Big Tommy Burns, the man, the myth, the legend. He walked me through the process of signing up for his competition even though it had filled up. He then invited me to come train at his gym an hour away. I came out, he and others showed me the ropes on some of the more technical stuff, and I loved it so much that I kept going.
It’s one of the few competitive sports where the people you’re competing against want you to do well. It’s a, I want to win because I’m better than you at your very best mentality. They want you to bring your best when you compete. It’s extremely common to see someone cheering on another competitor who could very well beat them if they perform better in an event. It doesn’t matter. It’s completely about community and being the strongest person that you can be.
The first competition in May is a Novice competition. The weights are light and I’m only competing against other novice athletes. (First timers) I think that I will do extremely well, if not win that competition. My 2nd competition will be the light weight open division. I will be competing against some people at my skill level and some pretty elite athletes. This is where the true learning and experience will come in.
Q: You signed up in 2004. You've seen the site at an earlier process than others. I signed up in 2006 and we both would see the 2007 and 2012 redesigns. With both redesigns came new generations of members to the site. The 2012 redesign has slowly been smoothed out into a slicker feel. What can you tell us about growing with the different generations here. Seeing others who were teenagers and young adults becoming grown adults with lives and families of there own.
A: Most of the people that I spoke to no longer use the site. I wasn’t really active until my college years, so somewhere around the 2008 period. I’ve tried to catch up with a few people that I spoke to, but after the “hey what are you doing nowadays” conversation we didn’t have much to talk about.
The only person that I still talk to is the programmer that made my Pyroscape series. I still try and convince him to make games with me every now and then. I might peer pressure him in the near future.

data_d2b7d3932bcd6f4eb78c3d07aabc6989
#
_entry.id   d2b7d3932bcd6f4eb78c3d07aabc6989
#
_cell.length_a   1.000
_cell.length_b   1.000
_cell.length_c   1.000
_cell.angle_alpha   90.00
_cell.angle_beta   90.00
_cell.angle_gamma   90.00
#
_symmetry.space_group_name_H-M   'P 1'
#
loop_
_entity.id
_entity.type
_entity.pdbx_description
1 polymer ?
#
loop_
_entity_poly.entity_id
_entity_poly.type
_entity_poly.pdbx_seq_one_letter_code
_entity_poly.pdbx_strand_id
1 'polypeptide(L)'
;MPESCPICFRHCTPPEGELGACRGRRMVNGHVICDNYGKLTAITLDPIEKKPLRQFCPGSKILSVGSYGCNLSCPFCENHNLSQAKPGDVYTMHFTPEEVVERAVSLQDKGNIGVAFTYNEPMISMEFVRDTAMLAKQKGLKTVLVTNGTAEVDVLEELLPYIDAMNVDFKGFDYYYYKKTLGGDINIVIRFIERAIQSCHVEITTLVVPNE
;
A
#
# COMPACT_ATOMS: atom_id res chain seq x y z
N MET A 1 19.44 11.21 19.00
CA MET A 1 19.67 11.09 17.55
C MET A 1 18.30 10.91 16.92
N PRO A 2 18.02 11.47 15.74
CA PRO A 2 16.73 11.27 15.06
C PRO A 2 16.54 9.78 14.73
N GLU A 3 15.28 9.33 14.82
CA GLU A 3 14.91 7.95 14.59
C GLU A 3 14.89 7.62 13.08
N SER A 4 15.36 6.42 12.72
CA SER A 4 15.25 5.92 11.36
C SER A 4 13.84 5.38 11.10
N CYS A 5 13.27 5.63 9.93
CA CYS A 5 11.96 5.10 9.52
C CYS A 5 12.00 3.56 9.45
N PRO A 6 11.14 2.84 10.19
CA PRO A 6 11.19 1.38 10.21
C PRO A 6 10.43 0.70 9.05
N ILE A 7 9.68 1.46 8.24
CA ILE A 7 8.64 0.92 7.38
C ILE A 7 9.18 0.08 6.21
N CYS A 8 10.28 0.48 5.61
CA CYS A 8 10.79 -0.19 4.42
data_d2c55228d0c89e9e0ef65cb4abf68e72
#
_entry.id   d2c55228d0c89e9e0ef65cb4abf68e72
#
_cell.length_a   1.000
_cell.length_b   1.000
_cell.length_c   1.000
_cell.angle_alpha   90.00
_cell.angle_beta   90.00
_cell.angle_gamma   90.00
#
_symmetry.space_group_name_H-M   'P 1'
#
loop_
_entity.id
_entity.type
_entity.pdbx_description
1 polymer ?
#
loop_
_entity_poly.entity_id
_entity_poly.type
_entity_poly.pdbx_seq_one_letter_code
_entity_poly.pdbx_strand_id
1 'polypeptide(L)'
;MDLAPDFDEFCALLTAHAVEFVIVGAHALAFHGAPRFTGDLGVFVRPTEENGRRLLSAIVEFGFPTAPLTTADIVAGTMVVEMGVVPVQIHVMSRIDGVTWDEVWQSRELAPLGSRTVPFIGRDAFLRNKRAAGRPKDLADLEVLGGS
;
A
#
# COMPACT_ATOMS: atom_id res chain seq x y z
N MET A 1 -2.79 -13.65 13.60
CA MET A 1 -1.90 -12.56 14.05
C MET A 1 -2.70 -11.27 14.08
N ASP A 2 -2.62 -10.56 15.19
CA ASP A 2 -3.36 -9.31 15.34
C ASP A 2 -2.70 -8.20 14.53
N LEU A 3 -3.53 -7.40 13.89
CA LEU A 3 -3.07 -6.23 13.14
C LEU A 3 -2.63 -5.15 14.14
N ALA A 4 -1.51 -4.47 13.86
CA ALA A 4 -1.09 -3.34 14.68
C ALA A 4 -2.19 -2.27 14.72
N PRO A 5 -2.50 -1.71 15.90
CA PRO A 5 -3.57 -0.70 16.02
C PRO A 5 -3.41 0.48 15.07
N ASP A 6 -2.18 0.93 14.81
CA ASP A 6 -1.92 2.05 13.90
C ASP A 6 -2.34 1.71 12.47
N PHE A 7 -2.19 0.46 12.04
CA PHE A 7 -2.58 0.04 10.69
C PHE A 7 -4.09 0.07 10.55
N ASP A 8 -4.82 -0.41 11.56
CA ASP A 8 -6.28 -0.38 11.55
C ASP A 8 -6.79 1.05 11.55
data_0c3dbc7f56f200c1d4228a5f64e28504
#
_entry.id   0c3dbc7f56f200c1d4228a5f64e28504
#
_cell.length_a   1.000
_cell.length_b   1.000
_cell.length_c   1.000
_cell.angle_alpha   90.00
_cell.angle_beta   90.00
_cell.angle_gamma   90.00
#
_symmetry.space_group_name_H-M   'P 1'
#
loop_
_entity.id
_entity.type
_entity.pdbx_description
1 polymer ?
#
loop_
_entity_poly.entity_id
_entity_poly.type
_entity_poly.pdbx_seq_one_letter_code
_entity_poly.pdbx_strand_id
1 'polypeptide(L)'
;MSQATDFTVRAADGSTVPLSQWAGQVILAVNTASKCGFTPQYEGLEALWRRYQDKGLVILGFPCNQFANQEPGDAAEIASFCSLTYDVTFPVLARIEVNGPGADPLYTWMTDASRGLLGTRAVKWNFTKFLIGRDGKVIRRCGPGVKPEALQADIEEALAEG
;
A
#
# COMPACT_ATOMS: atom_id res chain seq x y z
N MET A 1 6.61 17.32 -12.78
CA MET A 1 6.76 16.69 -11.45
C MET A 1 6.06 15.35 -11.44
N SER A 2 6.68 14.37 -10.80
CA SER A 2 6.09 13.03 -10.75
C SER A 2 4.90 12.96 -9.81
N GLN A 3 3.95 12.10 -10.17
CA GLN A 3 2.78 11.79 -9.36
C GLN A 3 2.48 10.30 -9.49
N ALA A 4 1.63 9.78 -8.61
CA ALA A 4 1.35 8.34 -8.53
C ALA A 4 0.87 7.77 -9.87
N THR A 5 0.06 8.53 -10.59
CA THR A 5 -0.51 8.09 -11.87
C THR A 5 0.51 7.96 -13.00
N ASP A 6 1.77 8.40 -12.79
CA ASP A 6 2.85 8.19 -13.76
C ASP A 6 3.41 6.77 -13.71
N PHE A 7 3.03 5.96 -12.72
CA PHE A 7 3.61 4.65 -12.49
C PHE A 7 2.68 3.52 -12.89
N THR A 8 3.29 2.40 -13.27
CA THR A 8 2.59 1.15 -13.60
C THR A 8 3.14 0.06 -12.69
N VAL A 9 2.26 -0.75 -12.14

Things were different. Maybe it was because I was an annoying kid and had a different attitude, but everyone seemed so uptight. People were always angry at me for posting spammy stuff or trying to be too helpful in the forums. Now the way that I use to post is the golden standard. It’s weird how the attitudes changed and everything got more relaxed.
At this point I just want newgrounds to thrive. I want the old people to come back to the site, the current users to want to stay on the site, and the new members to keep flowing.
Q: Any users who have left that you miss or talk to outside of Newgrounds still?
A: I mentioned a bit about this above. I still talk to the Pyroscape programmer @MonoFlauto.
There was one user that I talked to quite a bit, @SonOfKirk. We were in the RRC together. He stopped coming to the site awhile back and I’ve tried to find social media accounts and stuff, but haven’t had any luck.
Will you guys find him for me?
Q: What can we expect from Fro in the future?
A: I hope to get a lot stronger and competiting. Even if I don’t ever win anything, it’s just so I can be the strongest Dad on newgrounds. I’ll fight @TomFulp for the title if I have to.
I hope to take part in writing a few funny things that hopefully get turned into something, whether it be audio, animation, game, or whatever.
The guaranteed thing is that I’ll get older and more dad like as the years pass.
Some bonus notes: I did decide to become a forum mod again. I think taking part in this interview had influenced it a bit.
Most forum users who are interviewed here are known more on the forums than elsewhere on the site. This is not the case for Fro. His name resonates with many creators on here. He has always been there to give a helping hand as one of the best moderators on the site. I am thankful to see him taking that role again. One of the best reviewers, and best members that Newgrounds could ever ask for. I am lucky enough as well as many others to call him friend. I am glad to grow up on this site alongside him.
The Interviewer is a part of Dohn's Desk Productions